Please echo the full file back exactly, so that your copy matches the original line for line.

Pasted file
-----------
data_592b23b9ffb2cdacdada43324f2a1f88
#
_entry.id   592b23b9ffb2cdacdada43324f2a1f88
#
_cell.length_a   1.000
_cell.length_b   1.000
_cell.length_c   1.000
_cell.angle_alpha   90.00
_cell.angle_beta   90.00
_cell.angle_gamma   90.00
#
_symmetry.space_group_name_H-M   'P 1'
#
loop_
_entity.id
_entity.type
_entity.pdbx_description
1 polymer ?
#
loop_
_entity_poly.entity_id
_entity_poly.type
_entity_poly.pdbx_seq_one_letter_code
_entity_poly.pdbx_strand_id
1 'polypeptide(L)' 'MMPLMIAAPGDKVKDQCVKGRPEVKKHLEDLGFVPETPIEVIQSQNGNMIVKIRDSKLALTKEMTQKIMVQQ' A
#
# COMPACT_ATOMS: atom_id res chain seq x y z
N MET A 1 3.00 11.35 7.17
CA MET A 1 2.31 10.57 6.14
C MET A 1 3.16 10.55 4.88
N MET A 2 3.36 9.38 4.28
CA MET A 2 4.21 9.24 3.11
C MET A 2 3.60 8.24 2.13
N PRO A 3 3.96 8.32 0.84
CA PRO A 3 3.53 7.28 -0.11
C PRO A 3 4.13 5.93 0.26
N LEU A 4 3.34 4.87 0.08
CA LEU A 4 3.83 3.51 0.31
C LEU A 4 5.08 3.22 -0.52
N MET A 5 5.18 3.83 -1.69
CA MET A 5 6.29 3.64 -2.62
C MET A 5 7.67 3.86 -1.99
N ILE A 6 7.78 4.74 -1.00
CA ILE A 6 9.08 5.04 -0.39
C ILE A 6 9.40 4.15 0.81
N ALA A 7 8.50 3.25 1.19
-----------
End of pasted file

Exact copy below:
data_592b23b9ffb2cdacdada43324f2a1f88
#
_entry.id   592b23b9ffb2cdacdada43324f2a1f88
#
_cell.length_a   1.000
_cell.length_b   1.000
_cell.length_c   1.000
_cell.angle_alpha   90.00
_cell.angle_beta   90.00
_cell.angle_gamma   90.00
#
_symmetry.space_group_name_H-M   'P 1'
#
loop_
_entity.id
_entity.type
_entity.pdbx_description
1 polymer ?
#
loop_
_entity_poly.entity_id
_entity_poly.type
_entity_poly.pdbx_seq_one_letter_code
_entity_poly.pdbx_strand_id
1 'polypeptide(L)' 'MMPLMIAAPGDKVKDQCVKGRPEVKKHLEDLGFVPETPIEVIQSQNGNMIVKIRDSKLALTKEMTQKIMVQQ' A
#
# COMPACT_ATOMS: atom_id res chain seq x y z
N MET A 1 3.00 11.35 7.17
CA MET A 1 2.31 10.57 6.14
C MET A 1 3.16 10.55 4.88
N MET A 2 3.36 9.38 4.28
CA MET A 2 4.21 9.24 3.11
C MET A 2 3.60 8.24 2.13
N PRO A 3 3.96 8.32 0.84
CA PRO A 3 3.53 7.28 -0.11
C PRO A 3 4.13 5.93 0.26
N LEU A 4 3.34 4.87 0.08
CA LEU A 4 3.83 3.51 0.31
C LEU A 4 5.08 3.22 -0.52
N MET A 5 5.18 3.83 -1.69
CA MET A 5 6.29 3.64 -2.62
C MET A 5 7.67 3.86 -1.99
N ILE A 6 7.78 4.74 -1.00
CA ILE A 6 9.08 5.04 -0.39
C ILE A 6 9.40 4.15 0.81
N ALA A 7 8.50 3.25 1.19